My favorite musician

Died 9 years ago this week

I was just thinking about when I found out that he died. Oddly enough, I’d just gotten into his music a week or so before October 21, 2003. I bought the Either/Or CD from the Borders where I worked, and I remember listening to it on the way home in my car. I instantly knew, during the first song, which was never even a favorite of mine, that I loved this artist. I was looking him up on the internet and one of the websites (sweetadeline.net) was just a white page with a black paragraph, saying that he’d killed himself. I thought maybe someone had hacked in and pulled a prank, but further research confirmed it. I was deeply saddened, although at the time I’d only heard one album of his.

There are a ton of musicians I love and admire, but no one has been able to speak to my heart the way Elliott Smith does. And that’s not even touching on the incredible technical talent he had. He had an innate ability to play the perfect bass notes, the perfect drum fills, the perfect chord transitions that invoked emotions in me unlike anyone else can through just instrumentation. Then there were his lyrics, which were often dark but always honest, poetic, and filled with visceral imagery that most best selling authors are unable to achieve.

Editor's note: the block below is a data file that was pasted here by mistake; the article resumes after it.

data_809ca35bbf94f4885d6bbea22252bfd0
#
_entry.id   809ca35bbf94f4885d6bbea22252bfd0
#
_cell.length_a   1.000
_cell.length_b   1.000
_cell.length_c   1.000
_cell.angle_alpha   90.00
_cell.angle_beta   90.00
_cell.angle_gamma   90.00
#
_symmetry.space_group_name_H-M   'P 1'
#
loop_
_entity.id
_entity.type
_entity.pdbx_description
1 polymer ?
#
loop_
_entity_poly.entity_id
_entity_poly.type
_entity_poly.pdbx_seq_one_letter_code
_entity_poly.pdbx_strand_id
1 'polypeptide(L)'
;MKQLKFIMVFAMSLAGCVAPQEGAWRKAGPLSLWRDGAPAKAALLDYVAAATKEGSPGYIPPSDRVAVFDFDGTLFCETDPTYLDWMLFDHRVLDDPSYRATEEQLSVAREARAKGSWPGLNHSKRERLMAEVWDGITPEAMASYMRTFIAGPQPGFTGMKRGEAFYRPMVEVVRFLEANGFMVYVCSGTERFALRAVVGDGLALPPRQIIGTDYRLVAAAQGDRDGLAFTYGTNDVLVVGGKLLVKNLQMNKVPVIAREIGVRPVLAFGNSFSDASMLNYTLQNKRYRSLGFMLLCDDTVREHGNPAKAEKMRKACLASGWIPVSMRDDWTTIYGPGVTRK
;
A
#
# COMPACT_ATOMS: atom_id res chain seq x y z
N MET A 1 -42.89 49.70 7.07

If you’ve never heard his music and are interested, look him up. There’s plenty to be found online. Here are some of my favorites:

“Tomorrow, Tomorrow” from XO

“A Fond Farewell” from From a Basement on a Hill

A version of “Angeles” from Either/Or

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3 responses to “My favorite musician

  1. One of my favorite musicians has been dead for many years now, but I remember when I found out, it was like a month after the fact (although to be fair, his body was not discovered until a week or two after he died) and I was like “WTH? How did I not know this?” I still love Layne Staley to this day. AIC is not AIC without him… and listening to his songs often fills me with a sort of melancholy over how much of his suffering must have went into his music.

  2. Pingback: Ranking Wes Anderson’s movies | Dana Stewart·

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